The cats seem to have become closer as a result of the trauma of moving, and both they and the kid seem ecstatic to be here. I am waiting for the other shoe to fall.

The thrifting here is amazing.Think good thoughts for me about finding the perfect bike.

The first day we were here, it was in the high 90's. Since it has been 70s-80s. J keeps waking up, thinking it's cold, and putting on long sleeves and gloves.

Yelp and Zomato have been fantastic resources.

Our house will be amazing, once it's done.


on discourse and friendship

I remember the moments when my opinions on healthcare changed. There were two.

The first was early on in my teaching career. I avoided talking politics with my students - certainly current politics - but for some reason I was sitting at my desk and a student asked me what my opinion was on universal healthcare. I was slightly distracted, checking grades or something, and as she was right there and the class was doing something else, I answered honestly (and mostly parroting what my father believed): that I didn't know, that I was worried about what it would do to taxes and that I didn't trust the government to do a better job than what we currently have. My student, sharp as could be, said, "Miss, that's because you've never had to go without health insurance."

The other moment was not much longer later, when I was talking online to a friend that lives in Canada. He pointed out what I didn't know at the time, that the US is the only first world country that doesn't have universal health care.

These things gave me pause. They were major contributing factors to my changing my mind and the way I thought about the issue.

I have spent the last eight years teaching students how to think critically: how to take evidence as a whole and build a rational, logical argument based on that evidence, and how to determine what counts as quality evidence to begin with. I am routinely appalled by how many adults seem to have zero understanding of this process.

It used to be that when I disagreed with someone, particularly in the areas of religion or politics, I said nothing. Public conflict tends to make me deeply uncomfortable, and I told myself that there was no use discussing these topics - no one would change their minds and it would only succeed in making people angry.

Teaching taught me otherwise. (It is remarkable how much one learns by teaching. Sometimes I think my students taught me more than I ever managed to teach them.) Most people have never had their thought processes challenged. Most people don't automatically check to see how valid a source is. Most people don't stop to ask themselves how much bias they have on a topic, and they don't stop to consider how their privilege or social standing is affecting their beliefs. Most people can't point out logical fallacies, and even if they can, they don't seem to understand that a logical fallacy means an argument is objectively invalid. And the only way to get most people thinking rationally is by pointing out when they are not, and hope that, in return, someone will do the same for you. (The way to fix this is by systemic, high-quality public education, but that's a topic for another post.)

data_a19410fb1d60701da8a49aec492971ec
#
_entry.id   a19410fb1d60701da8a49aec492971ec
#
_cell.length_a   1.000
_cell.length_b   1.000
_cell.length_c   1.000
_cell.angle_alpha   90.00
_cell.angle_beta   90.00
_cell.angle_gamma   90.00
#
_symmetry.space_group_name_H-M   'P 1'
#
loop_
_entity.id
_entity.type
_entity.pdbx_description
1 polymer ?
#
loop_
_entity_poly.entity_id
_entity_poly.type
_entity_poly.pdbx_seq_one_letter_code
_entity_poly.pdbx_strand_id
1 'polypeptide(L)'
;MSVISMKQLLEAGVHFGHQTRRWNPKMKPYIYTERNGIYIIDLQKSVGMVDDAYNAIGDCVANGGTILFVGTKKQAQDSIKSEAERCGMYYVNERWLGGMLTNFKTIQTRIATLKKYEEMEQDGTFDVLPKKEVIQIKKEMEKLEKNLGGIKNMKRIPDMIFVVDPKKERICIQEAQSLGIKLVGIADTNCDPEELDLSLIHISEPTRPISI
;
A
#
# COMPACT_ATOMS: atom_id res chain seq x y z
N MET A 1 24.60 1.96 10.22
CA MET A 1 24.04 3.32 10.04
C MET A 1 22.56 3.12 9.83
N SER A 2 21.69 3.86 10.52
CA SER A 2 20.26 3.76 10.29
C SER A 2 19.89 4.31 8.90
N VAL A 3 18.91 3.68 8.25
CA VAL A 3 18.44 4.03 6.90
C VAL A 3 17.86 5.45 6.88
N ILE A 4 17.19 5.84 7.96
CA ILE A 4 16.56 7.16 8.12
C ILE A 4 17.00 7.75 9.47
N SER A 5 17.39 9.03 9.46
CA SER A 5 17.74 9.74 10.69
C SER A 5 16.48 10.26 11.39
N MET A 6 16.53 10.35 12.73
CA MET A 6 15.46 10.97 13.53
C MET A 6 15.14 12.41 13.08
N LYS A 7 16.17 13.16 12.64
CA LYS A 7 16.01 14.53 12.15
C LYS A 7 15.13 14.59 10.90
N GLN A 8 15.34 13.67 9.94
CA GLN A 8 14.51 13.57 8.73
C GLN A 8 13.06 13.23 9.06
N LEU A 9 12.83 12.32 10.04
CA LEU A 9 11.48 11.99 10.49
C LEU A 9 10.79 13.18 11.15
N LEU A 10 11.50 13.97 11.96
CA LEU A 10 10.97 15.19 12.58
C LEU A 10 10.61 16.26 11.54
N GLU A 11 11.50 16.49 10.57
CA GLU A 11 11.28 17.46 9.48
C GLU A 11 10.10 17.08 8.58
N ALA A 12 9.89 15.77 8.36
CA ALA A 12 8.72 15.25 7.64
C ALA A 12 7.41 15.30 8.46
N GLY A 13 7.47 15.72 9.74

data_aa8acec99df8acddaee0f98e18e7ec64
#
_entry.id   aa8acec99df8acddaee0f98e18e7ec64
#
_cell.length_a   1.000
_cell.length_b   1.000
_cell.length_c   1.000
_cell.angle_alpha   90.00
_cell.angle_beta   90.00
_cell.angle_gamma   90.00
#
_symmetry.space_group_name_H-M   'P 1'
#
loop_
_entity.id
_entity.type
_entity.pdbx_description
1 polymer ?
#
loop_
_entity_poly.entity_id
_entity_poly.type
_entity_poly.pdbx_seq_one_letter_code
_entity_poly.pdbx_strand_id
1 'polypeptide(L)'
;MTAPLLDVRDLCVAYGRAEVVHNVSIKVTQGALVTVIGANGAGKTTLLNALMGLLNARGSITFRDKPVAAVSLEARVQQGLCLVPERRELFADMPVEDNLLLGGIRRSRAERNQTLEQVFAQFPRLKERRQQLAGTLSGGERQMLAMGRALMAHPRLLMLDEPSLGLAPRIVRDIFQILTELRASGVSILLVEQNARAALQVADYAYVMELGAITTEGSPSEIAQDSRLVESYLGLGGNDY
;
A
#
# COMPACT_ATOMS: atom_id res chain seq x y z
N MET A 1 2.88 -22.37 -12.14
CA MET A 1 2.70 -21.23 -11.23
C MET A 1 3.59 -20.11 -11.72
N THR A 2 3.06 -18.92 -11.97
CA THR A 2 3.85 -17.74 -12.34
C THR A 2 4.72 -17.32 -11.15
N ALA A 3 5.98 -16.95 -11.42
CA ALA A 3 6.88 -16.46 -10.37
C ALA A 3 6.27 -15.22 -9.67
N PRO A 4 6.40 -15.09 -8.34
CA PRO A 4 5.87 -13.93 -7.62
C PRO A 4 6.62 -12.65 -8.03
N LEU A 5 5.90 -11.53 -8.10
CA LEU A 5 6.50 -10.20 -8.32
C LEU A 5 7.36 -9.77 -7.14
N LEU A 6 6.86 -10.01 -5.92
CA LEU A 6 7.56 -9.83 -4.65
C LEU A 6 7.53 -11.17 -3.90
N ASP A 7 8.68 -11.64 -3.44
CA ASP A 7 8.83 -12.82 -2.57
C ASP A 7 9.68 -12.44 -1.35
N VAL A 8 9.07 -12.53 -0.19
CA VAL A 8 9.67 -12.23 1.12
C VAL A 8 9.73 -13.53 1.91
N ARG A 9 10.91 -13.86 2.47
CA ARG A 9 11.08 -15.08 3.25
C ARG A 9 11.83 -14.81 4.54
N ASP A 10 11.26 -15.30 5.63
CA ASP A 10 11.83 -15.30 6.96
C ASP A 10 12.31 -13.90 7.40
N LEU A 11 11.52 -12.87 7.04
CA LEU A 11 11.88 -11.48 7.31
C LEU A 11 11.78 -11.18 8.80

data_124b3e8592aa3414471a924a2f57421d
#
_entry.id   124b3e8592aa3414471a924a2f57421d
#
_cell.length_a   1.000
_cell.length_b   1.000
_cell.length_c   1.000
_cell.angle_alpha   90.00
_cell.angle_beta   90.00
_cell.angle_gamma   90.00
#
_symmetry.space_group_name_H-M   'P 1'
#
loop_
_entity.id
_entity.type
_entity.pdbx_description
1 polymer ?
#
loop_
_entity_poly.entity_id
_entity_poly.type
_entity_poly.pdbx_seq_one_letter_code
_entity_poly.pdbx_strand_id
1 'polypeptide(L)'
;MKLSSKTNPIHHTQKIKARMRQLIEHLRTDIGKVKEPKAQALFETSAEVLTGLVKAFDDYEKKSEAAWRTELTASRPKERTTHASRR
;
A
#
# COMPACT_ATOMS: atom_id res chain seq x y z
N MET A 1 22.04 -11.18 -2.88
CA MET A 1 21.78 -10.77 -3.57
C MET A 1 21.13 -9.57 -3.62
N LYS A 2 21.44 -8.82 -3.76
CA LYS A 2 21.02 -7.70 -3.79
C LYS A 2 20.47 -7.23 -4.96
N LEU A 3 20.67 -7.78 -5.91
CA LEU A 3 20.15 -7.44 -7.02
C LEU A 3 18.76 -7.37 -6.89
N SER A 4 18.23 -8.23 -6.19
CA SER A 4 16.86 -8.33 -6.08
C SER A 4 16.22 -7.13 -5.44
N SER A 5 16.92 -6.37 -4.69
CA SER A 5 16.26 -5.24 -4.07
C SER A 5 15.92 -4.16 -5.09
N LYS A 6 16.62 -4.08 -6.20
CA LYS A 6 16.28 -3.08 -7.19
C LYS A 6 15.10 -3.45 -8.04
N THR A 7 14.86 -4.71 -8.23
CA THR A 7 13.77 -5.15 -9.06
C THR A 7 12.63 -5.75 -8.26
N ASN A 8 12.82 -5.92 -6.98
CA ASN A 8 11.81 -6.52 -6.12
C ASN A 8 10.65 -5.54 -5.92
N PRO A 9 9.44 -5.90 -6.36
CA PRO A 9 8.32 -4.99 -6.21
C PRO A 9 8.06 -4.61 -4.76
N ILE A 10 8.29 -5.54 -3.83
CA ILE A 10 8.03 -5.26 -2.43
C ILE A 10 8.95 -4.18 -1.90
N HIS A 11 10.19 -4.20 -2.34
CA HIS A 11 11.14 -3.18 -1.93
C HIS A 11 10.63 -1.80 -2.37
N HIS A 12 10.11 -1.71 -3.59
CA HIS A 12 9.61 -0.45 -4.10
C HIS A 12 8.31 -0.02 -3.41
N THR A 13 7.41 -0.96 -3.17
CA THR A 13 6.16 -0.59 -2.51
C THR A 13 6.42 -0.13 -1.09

Put more simply: teaching taught me that if stupidity and ignorance isn't pointed out and something done to correct it, it grows exponentially.

There is a balance, though. It works best when the topic discussed is one that neither person is deeply emotionally connected to, as emotion essentially cancels out the rational thought processes of the frontal cortex. The problem is that the biggest social issues and the greatest founts of stupidity tend to be in places where people are deeply emotional. So you have a choice: you can either attempt to engage logically anyway, and hope that the logic triumphs once emotions have cooled, or you can not say anything on the big emotional topics and only start discourse on smaller issues. Sometimes thinking logically about something you're not emotional about can transfer over to things you are emotional about. And regardless, often the people who are watching the exchange benefit from it more than the ones involved.

I believe, strongly, in public discourse. I believe that, for us to move forward as a species, we have to have discussions on topics that affect us deeply, or we are doomed. I believe that refusing to engage or sequestering yourself so that you only hear opinions that mirror your own is a sign of weakness - an inescapable tragic flaw.

And yet there are times when I choose not to say anything, because the person has expressed something so horrifyingly ignorant (and usually hateful) that I cannot trust myself to avoid the ad hominem attack. Sometimes I have enough history with a person that I am not willing to risk our entire relationship just to make a point. Sometimes I know the topic is so entrenched in personal identity that there is almost no hope of change, and I let it slide. Sometimes I hope that someone else will have the courage to say what I don't.

I agonize over those moments. When a cis-male spews hate about a MTF transperson, or when a missionary says that adults should pay for their own food and health care, I cringe. I write out possible responses. Sometimes I hit delete, and I wonder if the point where discourse seems impossible is the point when it is no longer worth remaining friends.



They're not resolutions. I hate resolutions. They're more like . . . guidelines.

From now on:
More dancing and walks
More water
Better food, less of it
More tea before bed
More time with people I care about
More baths
More breathing
More of the things that make me happy, and less of the things that don't.